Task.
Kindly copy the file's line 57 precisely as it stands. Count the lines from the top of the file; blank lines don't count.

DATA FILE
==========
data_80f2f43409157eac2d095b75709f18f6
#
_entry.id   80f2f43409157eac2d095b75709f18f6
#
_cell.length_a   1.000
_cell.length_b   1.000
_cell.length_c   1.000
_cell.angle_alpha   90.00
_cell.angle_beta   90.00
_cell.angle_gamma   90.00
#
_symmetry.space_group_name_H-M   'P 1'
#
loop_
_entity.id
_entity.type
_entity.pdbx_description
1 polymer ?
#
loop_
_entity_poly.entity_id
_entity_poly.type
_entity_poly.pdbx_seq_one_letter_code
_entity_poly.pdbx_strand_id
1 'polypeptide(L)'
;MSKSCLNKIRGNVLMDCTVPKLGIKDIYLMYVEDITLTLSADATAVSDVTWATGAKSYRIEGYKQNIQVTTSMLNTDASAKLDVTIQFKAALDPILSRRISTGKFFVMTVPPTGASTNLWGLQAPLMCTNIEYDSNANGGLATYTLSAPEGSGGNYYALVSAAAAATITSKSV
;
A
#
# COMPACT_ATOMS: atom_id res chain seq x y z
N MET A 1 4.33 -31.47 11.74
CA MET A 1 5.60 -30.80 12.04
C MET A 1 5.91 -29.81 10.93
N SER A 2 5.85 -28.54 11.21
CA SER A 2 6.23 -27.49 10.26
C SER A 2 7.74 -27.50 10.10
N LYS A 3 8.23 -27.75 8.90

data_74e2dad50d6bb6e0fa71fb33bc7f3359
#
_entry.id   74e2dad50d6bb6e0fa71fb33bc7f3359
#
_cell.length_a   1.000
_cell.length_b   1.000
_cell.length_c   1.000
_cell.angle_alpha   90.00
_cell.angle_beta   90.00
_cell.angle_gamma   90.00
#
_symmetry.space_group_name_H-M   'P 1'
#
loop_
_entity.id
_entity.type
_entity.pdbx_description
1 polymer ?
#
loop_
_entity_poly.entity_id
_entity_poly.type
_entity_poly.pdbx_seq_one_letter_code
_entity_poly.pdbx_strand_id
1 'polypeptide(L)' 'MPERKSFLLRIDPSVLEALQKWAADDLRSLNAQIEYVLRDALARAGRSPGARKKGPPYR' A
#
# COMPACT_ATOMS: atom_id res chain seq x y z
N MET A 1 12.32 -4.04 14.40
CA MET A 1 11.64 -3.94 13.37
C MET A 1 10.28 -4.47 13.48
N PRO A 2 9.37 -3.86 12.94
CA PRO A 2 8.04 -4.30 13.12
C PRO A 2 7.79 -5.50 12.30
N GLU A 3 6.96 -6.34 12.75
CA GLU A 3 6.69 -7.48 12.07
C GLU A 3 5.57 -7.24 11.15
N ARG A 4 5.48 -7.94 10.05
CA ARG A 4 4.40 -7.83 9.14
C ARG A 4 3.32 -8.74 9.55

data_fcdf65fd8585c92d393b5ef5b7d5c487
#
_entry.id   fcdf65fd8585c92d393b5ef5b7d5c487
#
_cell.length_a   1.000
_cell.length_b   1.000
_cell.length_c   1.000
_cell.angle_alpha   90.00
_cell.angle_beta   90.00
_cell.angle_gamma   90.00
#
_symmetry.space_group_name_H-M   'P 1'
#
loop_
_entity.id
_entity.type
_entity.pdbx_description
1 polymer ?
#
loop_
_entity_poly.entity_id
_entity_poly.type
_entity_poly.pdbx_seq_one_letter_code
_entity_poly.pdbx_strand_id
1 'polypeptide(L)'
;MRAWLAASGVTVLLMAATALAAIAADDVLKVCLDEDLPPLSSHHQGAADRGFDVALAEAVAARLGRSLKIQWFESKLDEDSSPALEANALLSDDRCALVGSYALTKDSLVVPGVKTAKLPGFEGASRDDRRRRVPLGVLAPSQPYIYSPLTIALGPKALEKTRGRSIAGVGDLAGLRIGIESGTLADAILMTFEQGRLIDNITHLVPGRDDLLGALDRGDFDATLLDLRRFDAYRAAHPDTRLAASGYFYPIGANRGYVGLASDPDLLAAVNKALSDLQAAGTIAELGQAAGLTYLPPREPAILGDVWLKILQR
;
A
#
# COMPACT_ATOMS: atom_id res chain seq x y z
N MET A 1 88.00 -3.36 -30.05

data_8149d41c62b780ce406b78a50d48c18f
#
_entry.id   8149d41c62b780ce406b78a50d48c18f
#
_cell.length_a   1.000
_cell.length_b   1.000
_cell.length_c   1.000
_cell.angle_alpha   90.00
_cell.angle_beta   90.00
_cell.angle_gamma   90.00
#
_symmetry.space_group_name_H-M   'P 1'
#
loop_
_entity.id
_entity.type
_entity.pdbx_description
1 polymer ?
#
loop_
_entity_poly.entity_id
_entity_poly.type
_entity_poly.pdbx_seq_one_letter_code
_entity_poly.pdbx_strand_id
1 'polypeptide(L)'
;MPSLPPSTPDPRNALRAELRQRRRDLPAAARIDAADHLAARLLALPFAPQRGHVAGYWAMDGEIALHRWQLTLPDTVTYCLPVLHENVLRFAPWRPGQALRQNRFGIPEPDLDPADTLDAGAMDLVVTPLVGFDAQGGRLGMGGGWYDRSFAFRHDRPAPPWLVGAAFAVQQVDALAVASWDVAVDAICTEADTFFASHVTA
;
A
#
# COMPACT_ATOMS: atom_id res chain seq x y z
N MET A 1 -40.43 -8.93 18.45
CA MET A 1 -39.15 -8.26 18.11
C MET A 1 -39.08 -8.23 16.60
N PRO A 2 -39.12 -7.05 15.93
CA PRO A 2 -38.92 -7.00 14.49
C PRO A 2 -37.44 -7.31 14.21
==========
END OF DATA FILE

loop_